In the dreary days when autumn is being choked by the first fogs, Sidney Kirkwood had to bestir himself and to find new lodgings. The cheerless task came upon him just when he had already more than sufficient trouble, and to tear himself out of the abode in which he had spent eight years caused him more than regret; he felt superstitiously about it, and questioned fate as to what sorrows might be lurking for him behind this corner in life’s journey. Move he must; his landlady was dead, and the house would perhaps be vacant for a long time. After making search about Islington one rainy evening, he found himself at the end of Hanover Street, and was drawn to the familiar house; not, however, to visit the Snowdons, but to redeem a promise recently made to Bessie Byass, who declared herself vastly indignant at the neglect with which he treated her. So, instead of going up the steps to the front door, he descended into the area. Bessie herself opened to him, and after a shrewd glance, made as though she would close the door again. ’Nothing for you! The idea of beggars coming down the area-steps Be off!’
‘I’m worse than a beggar,’ replied Sidney. ’Housebreaking’s more in my line,’
And he attempted to force an entrance. Bessie struggled, but had to give in, overcome with laughter. Samuel was enjoying a pipe in the front kitchen; in spite of the dignity of keeping a servant (to whom the back kitchen was sacred), Mr. and Mrs. Byass frequently spent their evenings below stairs in the same manner as of old.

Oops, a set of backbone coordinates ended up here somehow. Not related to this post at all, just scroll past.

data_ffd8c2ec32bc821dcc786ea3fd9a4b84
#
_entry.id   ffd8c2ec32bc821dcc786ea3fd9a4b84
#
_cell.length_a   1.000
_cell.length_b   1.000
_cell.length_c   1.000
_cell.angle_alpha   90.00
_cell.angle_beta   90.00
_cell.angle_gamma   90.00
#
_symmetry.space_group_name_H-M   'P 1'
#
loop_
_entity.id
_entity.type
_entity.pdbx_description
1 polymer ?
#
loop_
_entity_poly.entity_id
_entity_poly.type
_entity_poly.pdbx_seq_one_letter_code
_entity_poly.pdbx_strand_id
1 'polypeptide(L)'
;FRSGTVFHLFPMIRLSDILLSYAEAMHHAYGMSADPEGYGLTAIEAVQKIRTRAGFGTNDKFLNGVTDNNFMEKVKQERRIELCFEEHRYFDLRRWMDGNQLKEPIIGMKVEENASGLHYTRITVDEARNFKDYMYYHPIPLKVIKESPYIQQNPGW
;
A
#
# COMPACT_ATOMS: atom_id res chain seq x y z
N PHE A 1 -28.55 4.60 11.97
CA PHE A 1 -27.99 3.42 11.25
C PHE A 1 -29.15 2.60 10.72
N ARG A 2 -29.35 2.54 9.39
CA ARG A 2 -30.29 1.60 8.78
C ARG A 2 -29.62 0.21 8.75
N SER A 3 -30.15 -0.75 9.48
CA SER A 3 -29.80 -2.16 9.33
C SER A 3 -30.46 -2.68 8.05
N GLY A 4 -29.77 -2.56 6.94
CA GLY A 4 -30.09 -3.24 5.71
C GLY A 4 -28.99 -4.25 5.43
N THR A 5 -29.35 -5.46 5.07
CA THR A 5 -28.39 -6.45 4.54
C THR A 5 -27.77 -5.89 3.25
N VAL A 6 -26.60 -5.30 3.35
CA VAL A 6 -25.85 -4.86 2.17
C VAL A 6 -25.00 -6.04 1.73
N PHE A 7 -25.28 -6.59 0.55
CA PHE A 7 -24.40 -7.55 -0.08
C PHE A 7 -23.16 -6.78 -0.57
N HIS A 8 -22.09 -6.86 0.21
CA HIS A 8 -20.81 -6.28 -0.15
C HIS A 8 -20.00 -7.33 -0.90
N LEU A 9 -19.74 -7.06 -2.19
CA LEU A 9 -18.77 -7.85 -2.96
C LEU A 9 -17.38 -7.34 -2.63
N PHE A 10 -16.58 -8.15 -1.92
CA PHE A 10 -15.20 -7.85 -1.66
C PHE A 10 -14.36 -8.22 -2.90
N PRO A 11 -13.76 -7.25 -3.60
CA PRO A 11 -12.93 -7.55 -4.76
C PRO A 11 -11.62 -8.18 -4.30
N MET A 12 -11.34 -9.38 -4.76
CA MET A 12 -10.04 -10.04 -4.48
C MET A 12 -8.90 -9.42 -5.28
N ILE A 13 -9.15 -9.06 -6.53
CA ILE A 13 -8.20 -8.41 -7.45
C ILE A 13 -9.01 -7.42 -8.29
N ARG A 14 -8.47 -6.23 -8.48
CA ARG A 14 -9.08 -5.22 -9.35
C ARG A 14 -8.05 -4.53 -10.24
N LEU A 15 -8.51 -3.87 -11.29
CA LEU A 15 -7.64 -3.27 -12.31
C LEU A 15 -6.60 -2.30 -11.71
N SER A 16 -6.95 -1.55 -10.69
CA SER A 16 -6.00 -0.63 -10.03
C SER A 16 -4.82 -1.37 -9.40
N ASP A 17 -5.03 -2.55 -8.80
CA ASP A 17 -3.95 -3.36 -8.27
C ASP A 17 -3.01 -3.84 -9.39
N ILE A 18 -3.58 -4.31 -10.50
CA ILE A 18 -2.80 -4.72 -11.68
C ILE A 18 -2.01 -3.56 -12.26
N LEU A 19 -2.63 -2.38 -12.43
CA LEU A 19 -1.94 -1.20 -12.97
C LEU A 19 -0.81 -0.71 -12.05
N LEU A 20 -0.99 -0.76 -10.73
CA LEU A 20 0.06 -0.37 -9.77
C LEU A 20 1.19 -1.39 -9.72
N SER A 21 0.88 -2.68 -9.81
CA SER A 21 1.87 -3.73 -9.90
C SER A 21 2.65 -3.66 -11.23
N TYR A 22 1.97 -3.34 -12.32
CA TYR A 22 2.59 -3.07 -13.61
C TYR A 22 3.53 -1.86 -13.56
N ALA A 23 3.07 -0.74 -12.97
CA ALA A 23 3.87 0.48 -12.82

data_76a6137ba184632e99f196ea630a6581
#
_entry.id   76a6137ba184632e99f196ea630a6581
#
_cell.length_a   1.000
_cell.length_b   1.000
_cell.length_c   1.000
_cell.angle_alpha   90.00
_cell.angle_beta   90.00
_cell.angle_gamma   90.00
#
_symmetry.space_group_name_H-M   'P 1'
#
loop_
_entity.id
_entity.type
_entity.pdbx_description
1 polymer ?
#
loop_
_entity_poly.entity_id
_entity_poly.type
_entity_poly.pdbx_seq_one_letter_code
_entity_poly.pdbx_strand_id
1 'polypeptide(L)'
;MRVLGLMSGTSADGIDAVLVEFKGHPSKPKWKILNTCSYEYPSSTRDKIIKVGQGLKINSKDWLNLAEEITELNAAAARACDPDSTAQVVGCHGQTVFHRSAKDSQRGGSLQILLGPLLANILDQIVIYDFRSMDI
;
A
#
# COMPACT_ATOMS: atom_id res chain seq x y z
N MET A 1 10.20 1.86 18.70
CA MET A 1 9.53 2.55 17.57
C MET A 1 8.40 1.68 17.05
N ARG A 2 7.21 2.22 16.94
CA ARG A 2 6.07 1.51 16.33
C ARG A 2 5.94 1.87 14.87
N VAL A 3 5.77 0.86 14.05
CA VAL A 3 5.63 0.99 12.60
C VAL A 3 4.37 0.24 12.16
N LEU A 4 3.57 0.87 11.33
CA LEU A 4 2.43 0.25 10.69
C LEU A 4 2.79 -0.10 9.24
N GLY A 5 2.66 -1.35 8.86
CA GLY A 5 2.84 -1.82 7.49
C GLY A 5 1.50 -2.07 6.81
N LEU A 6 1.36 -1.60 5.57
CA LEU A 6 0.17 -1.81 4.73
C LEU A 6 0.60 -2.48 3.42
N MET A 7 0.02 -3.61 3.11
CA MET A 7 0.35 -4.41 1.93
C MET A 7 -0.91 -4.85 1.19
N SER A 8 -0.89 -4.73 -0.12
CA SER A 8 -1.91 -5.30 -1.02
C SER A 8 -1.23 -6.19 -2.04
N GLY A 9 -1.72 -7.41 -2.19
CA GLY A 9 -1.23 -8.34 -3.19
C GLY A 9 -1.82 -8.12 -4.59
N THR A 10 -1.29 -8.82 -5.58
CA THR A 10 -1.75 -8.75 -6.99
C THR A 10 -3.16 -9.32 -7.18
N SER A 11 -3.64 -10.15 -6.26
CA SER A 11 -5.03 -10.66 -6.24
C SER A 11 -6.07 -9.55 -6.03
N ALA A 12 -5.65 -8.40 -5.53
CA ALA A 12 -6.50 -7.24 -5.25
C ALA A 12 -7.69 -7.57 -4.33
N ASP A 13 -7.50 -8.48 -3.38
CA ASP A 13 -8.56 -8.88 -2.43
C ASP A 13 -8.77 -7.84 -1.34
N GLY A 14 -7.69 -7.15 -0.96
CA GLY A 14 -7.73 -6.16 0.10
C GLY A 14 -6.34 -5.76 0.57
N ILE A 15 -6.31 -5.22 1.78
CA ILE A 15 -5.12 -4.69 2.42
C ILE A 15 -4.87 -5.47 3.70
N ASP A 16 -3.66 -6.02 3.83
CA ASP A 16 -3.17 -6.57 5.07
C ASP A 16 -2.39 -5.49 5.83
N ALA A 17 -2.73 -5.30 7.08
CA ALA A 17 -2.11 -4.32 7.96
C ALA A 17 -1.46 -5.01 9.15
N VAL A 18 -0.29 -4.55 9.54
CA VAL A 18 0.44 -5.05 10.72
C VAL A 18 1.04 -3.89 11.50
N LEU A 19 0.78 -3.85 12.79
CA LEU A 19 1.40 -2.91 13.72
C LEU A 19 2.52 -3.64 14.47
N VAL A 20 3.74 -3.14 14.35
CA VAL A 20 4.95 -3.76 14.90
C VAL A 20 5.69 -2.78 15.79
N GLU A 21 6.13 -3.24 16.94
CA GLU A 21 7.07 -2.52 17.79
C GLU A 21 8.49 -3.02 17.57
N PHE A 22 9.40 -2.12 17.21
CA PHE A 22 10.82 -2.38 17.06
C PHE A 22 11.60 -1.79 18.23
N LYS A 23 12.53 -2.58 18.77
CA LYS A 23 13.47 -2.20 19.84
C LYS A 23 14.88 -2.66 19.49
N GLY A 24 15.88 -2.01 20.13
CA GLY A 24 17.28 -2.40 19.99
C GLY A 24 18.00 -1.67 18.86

The talk began with Sidney’s immediate difficulties.
‘Now if it had only happened half a year ago,’ said Bessie, ’I should have got you into our first-floor rooms.’
‘Shouldn’t wonder if we have him there yet, some day,’ remarked Sam, winking at his wife.
‘Not him,’ was Bessie’s rejoinder, with a meaning smile. ’He’s a cool hand, is Mr. Kirkwood. He knows how to wait. When something happens, we shall have him taking a house out at Highbury, you see if he don’t.’
Sidney turned upon her with anything but a jesting look.
‘What do you mean by that, Mrs. Byass?’ he asked, sharply. ’When what happens? What are you hinting at?’
‘Bless us and save us!’ cried Bessie. ’Here, Sam, he’s going to swallow me. What harm have I done?’
‘Please tell me what you meant?’ Sidney urged, his face expressing strong annoyance. ’Why do you call me a “cool hand,” and say that “I know how to wait”? What did you mean? I’m serious; I want you to explain.’
Whilst he was speaking there came a knock at the kitchen door. Bessie cried, ‘Come in,’ and Jane showed herself; she glanced in a startled way at Sidney, murmured a ‘good-evening’ to him, and made a request of Bessie for some trifle she needed. Sidney, after just looking round, kept his seat and paid no further attention to Jane, who speedily retired.